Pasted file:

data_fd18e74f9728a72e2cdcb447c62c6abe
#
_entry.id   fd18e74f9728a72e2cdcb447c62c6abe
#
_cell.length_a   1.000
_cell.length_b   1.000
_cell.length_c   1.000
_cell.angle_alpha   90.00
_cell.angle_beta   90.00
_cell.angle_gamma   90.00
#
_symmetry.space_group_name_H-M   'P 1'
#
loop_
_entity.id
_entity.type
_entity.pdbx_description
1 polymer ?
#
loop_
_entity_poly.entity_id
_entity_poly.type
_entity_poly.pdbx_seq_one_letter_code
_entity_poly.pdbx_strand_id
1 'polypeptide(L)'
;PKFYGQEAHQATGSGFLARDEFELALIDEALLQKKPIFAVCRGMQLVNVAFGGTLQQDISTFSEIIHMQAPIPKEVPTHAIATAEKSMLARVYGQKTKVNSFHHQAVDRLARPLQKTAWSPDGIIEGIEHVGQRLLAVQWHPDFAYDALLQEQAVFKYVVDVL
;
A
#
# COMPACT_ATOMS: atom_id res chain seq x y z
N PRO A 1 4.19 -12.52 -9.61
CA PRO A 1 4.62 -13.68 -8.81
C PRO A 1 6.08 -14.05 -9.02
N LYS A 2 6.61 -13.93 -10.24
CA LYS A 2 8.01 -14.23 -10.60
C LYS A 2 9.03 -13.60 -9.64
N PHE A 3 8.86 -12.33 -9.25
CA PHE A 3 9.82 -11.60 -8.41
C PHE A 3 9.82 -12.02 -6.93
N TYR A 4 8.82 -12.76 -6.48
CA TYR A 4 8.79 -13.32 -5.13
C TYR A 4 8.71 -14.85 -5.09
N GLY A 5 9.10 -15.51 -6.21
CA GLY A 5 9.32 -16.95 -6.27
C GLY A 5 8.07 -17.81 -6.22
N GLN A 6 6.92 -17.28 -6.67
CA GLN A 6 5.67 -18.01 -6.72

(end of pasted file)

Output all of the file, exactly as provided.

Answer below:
data_fd18e74f9728a72e2cdcb447c62c6abe
#
_entry.id   fd18e74f9728a72e2cdcb447c62c6abe
#
_cell.length_a   1.000
_cell.length_b   1.000
_cell.length_c   1.000
_cell.angle_alpha   90.00
_cell.angle_beta   90.00
_cell.angle_gamma   90.00
#
_symmetry.space_group_name_H-M   'P 1'
#
loop_
_entity.id
_entity.type
_entity.pdbx_description
1 polymer ?
#
loop_
_entity_poly.entity_id
_entity_poly.type
_entity_poly.pdbx_seq_one_letter_code
_entity_poly.pdbx_strand_id
1 'polypeptide(L)'
;PKFYGQEAHQATGSGFLARDEFELALIDEALLQKKPIFAVCRGMQLVNVAFGGTLQQDISTFSEIIHMQAPIPKEVPTHAIATAEKSMLARVYGQKTKVNSFHHQAVDRLARPLQKTAWSPDGIIEGIEHVGQRLLAVQWHPDFAYDALLQEQAVFKYVVDVL
;
A
#
# COMPACT_ATOMS: atom_id res chain seq x y z
N PRO A 1 4.19 -12.52 -9.61
CA PRO A 1 4.62 -13.68 -8.81
C PRO A 1 6.08 -14.05 -9.02
N LYS A 2 6.61 -13.93 -10.24
CA LYS A 2 8.01 -14.23 -10.60
C LYS A 2 9.03 -13.60 -9.64
N PHE A 3 8.86 -12.33 -9.25
CA PHE A 3 9.82 -11.60 -8.41
C PHE A 3 9.82 -12.02 -6.93
N TYR A 4 8.82 -12.76 -6.48
CA TYR A 4 8.79 -13.32 -5.13
C TYR A 4 8.71 -14.85 -5.09
N GLY A 5 9.10 -15.51 -6.21
CA GLY A 5 9.32 -16.95 -6.27
C GLY A 5 8.07 -17.81 -6.22
N GLN A 6 6.92 -17.28 -6.67
CA GLN A 6 5.67 -18.01 -6.72